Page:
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“The Throughput Time For Us From The Time We Get An Order To The Time It’s Ready To Ship Is About 15 Minutes”

A. Our strength is in offering the newest products and working with small- to medium-sized customers to help them grow by getting the latest technology into the hands of the engineers who need them. We define New Products as those which are within 48 months from release to market, which is about 25% of our total inventory. We also put a lot of time and effort to make sure we have the widest range of parts for all our suppliers. So, this is not about the value of inventory or depth of inventory, but the breadth of inventory. When engineers are looking for parts, they want to go to the one source where they have the optimum chance of finding as much as possible. Plus, we have a motto that says, “Always do the right thing.”

A. Our order accuracy rate is very high, but there are times when our customers make mistakes or we make mistakes. We try to fix such mistakes. For example, if the customer has gotten something by mistake that can be returned/exchanged, then we’ll send them the right part. It’s really important when you’re dealing with a customer to do the right thing. If we look after someone, they come back. So, we do our best to do the right thing to help them come back.

A. We have some big suppliers and some small suppliers. When it comes to marketing, we do more with the big suppliers, because that’s where most of the revenue comes from and they often have co-op dollars that they want to use. However, if we have a new technology, and it could be a very small supplier who may be supplying only four or five items, or it could be a supplier who we’ve just signed up, and they have a groundbreaking new technology—we promote it because it’s something that engineers are interested in knowing about.

A. We do take orders before the product comes into the warehouse. We won’t promote it though. The day the inventory hits the warehouse, the button goes off, and the marketing machine then starts to get into action. It is listed on the website and on the search engines. So, when someone’s searching for it, they can immediately find it. There’s nothing worse than a customer who gets excited about a new product but can’t buy it. We promote it when we have it in stock.

A. We’re building a new warehouse and doubling our warehouse capacity. Currently, we have about a million square feet of warehousing. This is a footprint of about 450,000 square feet, but it’s going to be a mezzanine with three levels, totaling over a million square feet when finished. So that’s going to double the components we can put in the warehouse. In our business, inventory is king. Even during the past 12 months, we were fortunate to double our inventory and we plan to continue doing that. We currently have as much in the warehouse as we have on order. Despite the recent supply-chain issues, we have managed to increase a lot of inventory. The one thing that drives our business more than anything else is inventory. We can’t sell what we don’t have. If we don’t have the inventory, the marketing doesn’t matter, because the marketing drives people to the inventory. If the inventory is not there, the marketing is a waste of time. So, we try to make sure that we have the inventory, only then we do the marketing.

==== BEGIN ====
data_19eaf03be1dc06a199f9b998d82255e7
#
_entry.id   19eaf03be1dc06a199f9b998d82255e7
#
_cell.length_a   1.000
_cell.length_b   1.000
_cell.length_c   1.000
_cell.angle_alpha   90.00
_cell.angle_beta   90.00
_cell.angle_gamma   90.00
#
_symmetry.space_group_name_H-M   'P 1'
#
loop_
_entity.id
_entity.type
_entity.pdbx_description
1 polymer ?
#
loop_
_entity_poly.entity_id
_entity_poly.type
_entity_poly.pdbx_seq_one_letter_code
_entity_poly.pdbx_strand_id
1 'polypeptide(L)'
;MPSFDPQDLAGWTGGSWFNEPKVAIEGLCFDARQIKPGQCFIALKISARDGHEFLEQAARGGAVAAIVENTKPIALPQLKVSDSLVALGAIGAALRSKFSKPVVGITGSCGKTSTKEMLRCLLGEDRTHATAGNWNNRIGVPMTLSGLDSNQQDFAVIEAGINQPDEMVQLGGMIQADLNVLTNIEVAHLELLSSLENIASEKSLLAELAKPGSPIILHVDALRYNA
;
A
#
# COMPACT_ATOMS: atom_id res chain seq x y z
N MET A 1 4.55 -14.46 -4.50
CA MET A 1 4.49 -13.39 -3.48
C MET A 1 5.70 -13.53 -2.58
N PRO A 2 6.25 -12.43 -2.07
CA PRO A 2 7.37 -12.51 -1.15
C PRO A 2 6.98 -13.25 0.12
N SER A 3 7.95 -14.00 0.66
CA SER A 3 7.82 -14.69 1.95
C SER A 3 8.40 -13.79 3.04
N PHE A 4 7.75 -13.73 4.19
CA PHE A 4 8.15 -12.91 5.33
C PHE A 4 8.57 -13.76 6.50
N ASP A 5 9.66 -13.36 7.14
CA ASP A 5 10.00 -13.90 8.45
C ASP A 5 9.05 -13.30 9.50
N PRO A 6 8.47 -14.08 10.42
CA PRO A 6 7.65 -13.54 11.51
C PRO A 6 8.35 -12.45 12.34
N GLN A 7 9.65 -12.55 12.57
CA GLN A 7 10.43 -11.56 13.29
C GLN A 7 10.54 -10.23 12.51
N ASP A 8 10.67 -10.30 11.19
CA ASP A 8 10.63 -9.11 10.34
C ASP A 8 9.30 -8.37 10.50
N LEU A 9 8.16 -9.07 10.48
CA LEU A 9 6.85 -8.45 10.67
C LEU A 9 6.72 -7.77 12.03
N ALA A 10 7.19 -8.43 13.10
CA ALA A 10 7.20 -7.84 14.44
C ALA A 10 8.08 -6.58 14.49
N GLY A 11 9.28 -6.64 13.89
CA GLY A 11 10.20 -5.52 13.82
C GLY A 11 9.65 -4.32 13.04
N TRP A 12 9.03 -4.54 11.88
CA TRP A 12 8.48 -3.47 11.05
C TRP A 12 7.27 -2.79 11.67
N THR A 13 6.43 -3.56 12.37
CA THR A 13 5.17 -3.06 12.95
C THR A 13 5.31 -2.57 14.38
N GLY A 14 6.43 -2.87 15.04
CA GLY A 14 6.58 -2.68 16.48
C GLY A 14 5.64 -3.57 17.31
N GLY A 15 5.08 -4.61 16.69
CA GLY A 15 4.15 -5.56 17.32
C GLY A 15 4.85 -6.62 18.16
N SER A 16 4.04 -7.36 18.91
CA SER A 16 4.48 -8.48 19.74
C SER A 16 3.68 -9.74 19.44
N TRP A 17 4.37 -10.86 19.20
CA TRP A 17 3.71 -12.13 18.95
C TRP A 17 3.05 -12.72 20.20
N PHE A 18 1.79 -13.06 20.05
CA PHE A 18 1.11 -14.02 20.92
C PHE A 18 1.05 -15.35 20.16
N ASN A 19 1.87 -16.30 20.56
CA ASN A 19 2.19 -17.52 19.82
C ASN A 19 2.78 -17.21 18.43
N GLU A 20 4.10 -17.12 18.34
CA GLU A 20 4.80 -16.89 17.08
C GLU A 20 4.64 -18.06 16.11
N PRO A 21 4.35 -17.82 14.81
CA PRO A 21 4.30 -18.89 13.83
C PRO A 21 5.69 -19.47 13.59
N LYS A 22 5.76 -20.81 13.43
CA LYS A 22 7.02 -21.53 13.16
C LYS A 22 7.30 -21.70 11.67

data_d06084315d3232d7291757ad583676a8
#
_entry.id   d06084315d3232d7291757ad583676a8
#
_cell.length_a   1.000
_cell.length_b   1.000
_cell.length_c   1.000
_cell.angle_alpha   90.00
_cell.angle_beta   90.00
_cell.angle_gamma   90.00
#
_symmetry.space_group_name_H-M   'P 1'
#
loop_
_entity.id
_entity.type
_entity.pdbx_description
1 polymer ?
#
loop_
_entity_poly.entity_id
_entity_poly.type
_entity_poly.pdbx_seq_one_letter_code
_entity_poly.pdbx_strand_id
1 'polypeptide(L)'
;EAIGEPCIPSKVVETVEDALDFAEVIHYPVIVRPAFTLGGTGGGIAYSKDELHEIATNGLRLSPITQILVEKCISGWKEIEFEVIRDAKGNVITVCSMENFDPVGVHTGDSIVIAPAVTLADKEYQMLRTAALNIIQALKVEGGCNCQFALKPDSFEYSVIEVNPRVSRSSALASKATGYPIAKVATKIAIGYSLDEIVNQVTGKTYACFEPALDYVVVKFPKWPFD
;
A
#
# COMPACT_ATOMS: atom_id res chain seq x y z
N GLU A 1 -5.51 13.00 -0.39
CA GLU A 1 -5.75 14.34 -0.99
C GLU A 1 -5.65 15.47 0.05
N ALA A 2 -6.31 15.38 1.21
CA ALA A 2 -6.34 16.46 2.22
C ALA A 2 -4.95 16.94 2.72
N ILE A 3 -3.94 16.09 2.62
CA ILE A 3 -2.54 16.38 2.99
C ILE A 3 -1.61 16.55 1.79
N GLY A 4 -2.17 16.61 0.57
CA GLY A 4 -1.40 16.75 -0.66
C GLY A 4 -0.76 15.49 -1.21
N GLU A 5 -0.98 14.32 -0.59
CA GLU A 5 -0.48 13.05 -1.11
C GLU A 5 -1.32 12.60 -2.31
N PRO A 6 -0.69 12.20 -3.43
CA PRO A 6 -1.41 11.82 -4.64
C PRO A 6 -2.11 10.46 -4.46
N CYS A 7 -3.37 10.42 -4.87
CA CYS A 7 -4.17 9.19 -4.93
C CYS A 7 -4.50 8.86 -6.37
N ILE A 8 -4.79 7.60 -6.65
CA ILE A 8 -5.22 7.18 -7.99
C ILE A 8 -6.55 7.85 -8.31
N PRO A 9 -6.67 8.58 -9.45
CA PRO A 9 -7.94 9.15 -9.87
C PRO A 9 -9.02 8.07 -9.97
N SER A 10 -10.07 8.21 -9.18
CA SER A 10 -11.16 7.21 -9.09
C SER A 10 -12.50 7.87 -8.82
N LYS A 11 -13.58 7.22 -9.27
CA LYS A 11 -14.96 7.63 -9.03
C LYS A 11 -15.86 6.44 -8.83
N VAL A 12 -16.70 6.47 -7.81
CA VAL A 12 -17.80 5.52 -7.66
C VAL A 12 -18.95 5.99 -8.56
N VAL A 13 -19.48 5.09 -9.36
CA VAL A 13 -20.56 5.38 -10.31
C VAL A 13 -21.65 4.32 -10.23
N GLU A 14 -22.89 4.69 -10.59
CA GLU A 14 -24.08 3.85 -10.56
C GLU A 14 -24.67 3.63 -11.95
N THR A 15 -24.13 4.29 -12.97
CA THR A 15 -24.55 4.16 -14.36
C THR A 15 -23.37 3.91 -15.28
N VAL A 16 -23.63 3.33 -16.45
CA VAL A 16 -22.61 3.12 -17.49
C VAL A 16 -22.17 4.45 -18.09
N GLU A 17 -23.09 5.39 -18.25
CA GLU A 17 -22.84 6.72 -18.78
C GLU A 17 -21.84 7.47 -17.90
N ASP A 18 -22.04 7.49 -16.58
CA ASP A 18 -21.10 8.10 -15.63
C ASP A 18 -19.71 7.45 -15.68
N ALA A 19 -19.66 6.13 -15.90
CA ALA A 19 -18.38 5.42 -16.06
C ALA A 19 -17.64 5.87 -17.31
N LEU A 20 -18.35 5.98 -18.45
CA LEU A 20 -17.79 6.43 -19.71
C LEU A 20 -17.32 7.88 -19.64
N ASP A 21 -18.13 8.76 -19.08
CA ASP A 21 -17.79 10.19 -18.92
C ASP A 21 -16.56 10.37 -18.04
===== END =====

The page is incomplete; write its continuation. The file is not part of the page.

Q. Do you have any kind of robotic system, or any new innovation, that’s coming or is already there in your warehouse?

A. In the current distribution centre, which we recently expanded, we have installed an “auto store.” It has a huge number of robots picking and moving parts; and we’re just beginning to see the benefits of that. We don’t have any real data on that yet. As a corporation, we’ve had TTI in Germany which has an auto store in place, and that’s working well for them. We’ve launched our auto store and filled it with products which are coming out now. We’ve put a huge amount of money into vertical lift modules (VLMs). We currently have 138 vertical lift modules—more than any other company in the world. When we finish the new expansion, we’ll probably double that. So, we’ll be, by far, the largest user of VLMs. It’s like a big filing cabinet, but it brings the inventory to the order pullers. The whole concept really is about trying to speed up the process of picking and the vertical lift modules are really good at doing that. We have all our fast-moving parts in there.